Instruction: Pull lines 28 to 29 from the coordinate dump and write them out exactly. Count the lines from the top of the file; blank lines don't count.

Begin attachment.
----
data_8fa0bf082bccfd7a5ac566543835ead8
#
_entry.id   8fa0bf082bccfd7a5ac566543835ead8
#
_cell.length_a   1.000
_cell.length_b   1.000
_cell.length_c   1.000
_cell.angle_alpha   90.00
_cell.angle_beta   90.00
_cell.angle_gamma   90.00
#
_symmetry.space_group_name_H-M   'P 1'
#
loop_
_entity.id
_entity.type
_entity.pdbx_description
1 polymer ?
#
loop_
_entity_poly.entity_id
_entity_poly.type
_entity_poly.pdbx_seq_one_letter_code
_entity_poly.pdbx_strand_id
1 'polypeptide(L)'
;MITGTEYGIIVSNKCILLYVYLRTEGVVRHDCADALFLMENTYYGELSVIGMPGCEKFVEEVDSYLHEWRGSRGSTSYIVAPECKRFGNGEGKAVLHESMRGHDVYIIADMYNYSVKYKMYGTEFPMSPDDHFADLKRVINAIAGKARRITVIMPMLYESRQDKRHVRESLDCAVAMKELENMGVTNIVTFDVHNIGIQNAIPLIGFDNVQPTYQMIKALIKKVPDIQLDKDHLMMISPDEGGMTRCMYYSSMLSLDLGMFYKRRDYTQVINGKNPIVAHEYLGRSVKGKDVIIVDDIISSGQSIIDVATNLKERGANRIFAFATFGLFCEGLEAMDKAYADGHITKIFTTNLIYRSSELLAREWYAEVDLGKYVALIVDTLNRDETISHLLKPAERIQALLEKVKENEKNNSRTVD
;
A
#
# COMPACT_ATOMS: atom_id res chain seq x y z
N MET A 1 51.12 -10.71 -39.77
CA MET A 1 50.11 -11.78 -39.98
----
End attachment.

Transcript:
A
#